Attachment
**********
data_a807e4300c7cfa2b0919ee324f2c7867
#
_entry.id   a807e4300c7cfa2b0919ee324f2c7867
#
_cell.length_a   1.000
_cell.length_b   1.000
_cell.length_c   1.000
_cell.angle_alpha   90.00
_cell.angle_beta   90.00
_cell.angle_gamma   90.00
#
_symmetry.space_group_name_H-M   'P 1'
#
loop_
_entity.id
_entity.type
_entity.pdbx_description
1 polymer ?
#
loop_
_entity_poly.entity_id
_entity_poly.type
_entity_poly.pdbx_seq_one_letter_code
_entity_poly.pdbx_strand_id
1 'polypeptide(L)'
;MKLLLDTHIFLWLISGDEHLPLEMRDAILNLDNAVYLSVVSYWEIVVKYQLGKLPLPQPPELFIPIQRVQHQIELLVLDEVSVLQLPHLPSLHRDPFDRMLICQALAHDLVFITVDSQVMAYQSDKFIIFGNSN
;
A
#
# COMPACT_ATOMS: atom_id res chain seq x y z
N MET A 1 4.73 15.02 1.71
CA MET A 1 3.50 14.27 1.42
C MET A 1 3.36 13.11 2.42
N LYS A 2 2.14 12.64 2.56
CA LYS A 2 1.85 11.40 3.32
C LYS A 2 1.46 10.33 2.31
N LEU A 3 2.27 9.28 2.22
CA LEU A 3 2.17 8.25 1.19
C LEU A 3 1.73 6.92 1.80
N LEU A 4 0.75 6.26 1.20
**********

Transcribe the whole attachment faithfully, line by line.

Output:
data_a807e4300c7cfa2b0919ee324f2c7867
#
_entry.id   a807e4300c7cfa2b0919ee324f2c7867
#
_cell.length_a   1.000
_cell.length_b   1.000
_cell.length_c   1.000
_cell.angle_alpha   90.00
_cell.angle_beta   90.00
_cell.angle_gamma   90.00
#
_symmetry.space_group_name_H-M   'P 1'
#
loop_
_entity.id
_entity.type
_entity.pdbx_description
1 polymer ?
#
loop_
_entity_poly.entity_id
_entity_poly.type
_entity_poly.pdbx_seq_one_letter_code
_entity_poly.pdbx_strand_id
1 'polypeptide(L)'
;MKLLLDTHIFLWLISGDEHLPLEMRDAILNLDNAVYLSVVSYWEIVVKYQLGKLPLPQPPELFIPIQRVQHQIELLVLDEVSVLQLPHLPSLHRDPFDRMLICQALAHDLVFITVDSQVMAYQSDKFIIFGNSN
;
A
#
# COMPACT_ATOMS: atom_id res chain seq x y z
N MET A 1 4.73 15.02 1.71
CA MET A 1 3.50 14.27 1.42
C MET A 1 3.36 13.11 2.42
N LYS A 2 2.14 12.64 2.56
CA LYS A 2 1.85 11.40 3.32
C LYS A 2 1.46 10.33 2.31
N LEU A 3 2.27 9.28 2.22
CA LEU A 3 2.17 8.25 1.19
C LEU A 3 1.73 6.92 1.80
N LEU A 4 0.75 6.26 1.20